It is obvious that the nations in which such premises are sufficiently realized will be not only the ones better prepared for war, but also the ones in which war will acquire a higher meaning. Concerning the first point, it is the equivalent of what applies on the material plane, where the wartime efficiency of a nation is measured by the virtual potential for industries and peacetime economy to be suddenly converted into wartime industries and economy. There will be a certain continuity of spirit and attitude, a common moral denominator in peace and in war that facilitates the shift from one state to the other. It has rightly been affirmed that war shows a nation what peace has meant for it. The "military" education of the spirit has an independent value from "militarism" and from war; however, it creates the necessary potential so that, when a war breaks out, a nation is ready for it, and fights it with a sufficient number of men who reproduce in a new form the warrior type, rather than that of the "soldier."

 

The entire order of ideas that has been discussed so far is thus ignored or falsified by the polemics against "militarism," just as in other cases (e.g., "totalitarianism") a false target is created. In reality, what is meant to be effaced and discredited is a world that the merchant and the bourgeois type abhor, hate, and regard as intolerable, even when it does not directly threaten democracy. Thus, it is convenient to focus on that which is only a degeneration of militarism, namely those situations in which a certain class of professional soldiers, of rather narrow views and limited competence, exercises an artificial influence on the politics of a nation, pushing it to the brink of war with the support of warmongering elements. Such situations can be definitely condemned without thereby compromising the value of the overall warrior view that I have discussed so far. However, this does not amount to espousing the democracies' theoretical pacifism and sharing their totally negative view concerning war and the meaning of battle.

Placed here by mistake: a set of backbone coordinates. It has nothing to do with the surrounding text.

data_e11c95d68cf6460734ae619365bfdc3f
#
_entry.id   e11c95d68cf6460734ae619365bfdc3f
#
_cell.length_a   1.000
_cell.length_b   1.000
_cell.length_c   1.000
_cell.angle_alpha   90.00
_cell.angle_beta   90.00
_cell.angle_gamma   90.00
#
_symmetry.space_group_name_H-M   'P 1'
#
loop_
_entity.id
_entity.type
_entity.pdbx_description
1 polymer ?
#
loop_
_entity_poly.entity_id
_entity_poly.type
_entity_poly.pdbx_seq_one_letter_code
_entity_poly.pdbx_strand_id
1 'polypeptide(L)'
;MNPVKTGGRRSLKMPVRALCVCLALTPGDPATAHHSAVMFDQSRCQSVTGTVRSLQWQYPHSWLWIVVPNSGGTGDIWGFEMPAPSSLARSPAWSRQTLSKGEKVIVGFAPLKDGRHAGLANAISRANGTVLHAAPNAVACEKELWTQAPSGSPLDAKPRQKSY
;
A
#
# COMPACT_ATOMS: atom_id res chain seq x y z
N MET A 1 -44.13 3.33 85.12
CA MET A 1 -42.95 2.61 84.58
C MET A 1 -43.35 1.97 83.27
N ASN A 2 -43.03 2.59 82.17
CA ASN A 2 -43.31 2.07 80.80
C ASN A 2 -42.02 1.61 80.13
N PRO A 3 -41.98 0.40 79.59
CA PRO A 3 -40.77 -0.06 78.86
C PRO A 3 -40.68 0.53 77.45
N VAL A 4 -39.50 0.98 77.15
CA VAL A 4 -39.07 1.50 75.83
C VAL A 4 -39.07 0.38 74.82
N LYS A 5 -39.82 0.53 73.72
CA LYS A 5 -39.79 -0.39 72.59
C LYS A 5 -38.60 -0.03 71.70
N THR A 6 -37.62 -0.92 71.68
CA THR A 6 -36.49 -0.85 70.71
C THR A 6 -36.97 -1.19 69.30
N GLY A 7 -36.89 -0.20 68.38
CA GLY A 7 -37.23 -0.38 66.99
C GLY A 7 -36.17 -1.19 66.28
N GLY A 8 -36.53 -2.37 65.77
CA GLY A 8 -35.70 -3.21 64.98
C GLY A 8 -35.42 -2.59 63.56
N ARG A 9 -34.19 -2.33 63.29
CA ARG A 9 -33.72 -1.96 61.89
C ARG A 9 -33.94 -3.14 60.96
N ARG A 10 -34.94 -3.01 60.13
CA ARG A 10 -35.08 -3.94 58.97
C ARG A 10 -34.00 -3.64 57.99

Contemporary democracies are caught in a contradiction that undermines their very physical existence. After trying to persuade the world that their last anti-European crusade was a "war against war," or the last war, now they need to rearm themselves, since they cannot defend their interests against the new "aggressors" with mere prayers and solemn proclamations issued by their leadership. Thus, this is the situation we are facing today: democracies theoretically continue to deprecate war; to conceive of war only in terms of "defense" and "aggression"; to abhor "militarism"; and almost to perceive the warrior as a criminal—and yet with such demoralizing and self-defeating ideological views, they arm themselves in order to confront their new opponents, namely the world of the Fourth Estate, organized by communism into one powerful bloc. The ideal for these democracies would be to find someone else to wage a war for them, as their "soldiers," limiting themselves to supplying weapons, ammunition, financing, and well-tested propaganda employing slogans such as "defense of the free world" and "defense of civilization." But such propaganda loses credibility day by day; moreover, we should not harbor too many illusions concerning the value of a technical and industrial superiority (unless it is totally overwhelming) when the counterpart of a moral factor and the warrior spirit is lacking in the fighting troops.